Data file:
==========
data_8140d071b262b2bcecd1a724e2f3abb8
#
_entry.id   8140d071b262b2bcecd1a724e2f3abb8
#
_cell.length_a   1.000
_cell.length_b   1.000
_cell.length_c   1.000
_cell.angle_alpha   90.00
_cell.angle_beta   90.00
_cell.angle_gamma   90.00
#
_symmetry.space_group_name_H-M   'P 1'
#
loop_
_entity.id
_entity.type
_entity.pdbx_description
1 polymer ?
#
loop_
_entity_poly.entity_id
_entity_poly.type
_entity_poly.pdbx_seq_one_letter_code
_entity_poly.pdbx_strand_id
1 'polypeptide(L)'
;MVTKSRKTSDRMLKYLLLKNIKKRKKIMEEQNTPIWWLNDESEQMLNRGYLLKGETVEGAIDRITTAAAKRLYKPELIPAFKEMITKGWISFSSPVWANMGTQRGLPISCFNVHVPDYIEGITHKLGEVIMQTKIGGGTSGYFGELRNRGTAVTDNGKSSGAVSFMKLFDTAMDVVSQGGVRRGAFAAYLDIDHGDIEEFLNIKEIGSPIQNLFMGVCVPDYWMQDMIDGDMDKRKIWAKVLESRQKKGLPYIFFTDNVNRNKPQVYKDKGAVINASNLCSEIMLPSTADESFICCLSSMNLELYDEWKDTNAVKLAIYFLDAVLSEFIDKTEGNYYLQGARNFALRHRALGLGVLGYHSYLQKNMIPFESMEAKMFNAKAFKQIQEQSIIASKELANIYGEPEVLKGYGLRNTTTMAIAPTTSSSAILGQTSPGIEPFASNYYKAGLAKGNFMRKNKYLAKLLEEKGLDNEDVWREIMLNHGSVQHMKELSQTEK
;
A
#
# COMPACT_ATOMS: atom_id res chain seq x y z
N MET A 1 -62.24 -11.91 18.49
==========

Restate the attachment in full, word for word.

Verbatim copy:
data_8140d071b262b2bcecd1a724e2f3abb8
#
_entry.id   8140d071b262b2bcecd1a724e2f3abb8
#
_cell.length_a   1.000
_cell.length_b   1.000
_cell.length_c   1.000
_cell.angle_alpha   90.00
_cell.angle_beta   90.00
_cell.angle_gamma   90.00
#
_symmetry.space_group_name_H-M   'P 1'
#
loop_
_entity.id
_entity.type
_entity.pdbx_description
1 polymer ?
#
loop_
_entity_poly.entity_id
_entity_poly.type
_entity_poly.pdbx_seq_one_letter_code
_entity_poly.pdbx_strand_id
1 'polypeptide(L)'
;MVTKSRKTSDRMLKYLLLKNIKKRKKIMEEQNTPIWWLNDESEQMLNRGYLLKGETVEGAIDRITTAAAKRLYKPELIPAFKEMITKGWISFSSPVWANMGTQRGLPISCFNVHVPDYIEGITHKLGEVIMQTKIGGGTSGYFGELRNRGTAVTDNGKSSGAVSFMKLFDTAMDVVSQGGVRRGAFAAYLDIDHGDIEEFLNIKEIGSPIQNLFMGVCVPDYWMQDMIDGDMDKRKIWAKVLESRQKKGLPYIFFTDNVNRNKPQVYKDKGAVINASNLCSEIMLPSTADESFICCLSSMNLELYDEWKDTNAVKLAIYFLDAVLSEFIDKTEGNYYLQGARNFALRHRALGLGVLGYHSYLQKNMIPFESMEAKMFNAKAFKQIQEQSIIASKELANIYGEPEVLKGYGLRNTTTMAIAPTTSSSAILGQTSPGIEPFASNYYKAGLAKGNFMRKNKYLAKLLEEKGLDNEDVWREIMLNHGSVQHMKELSQTEK
;
A
#
# COMPACT_ATOMS: atom_id res chain seq x y z
N MET A 1 -62.24 -11.91 18.49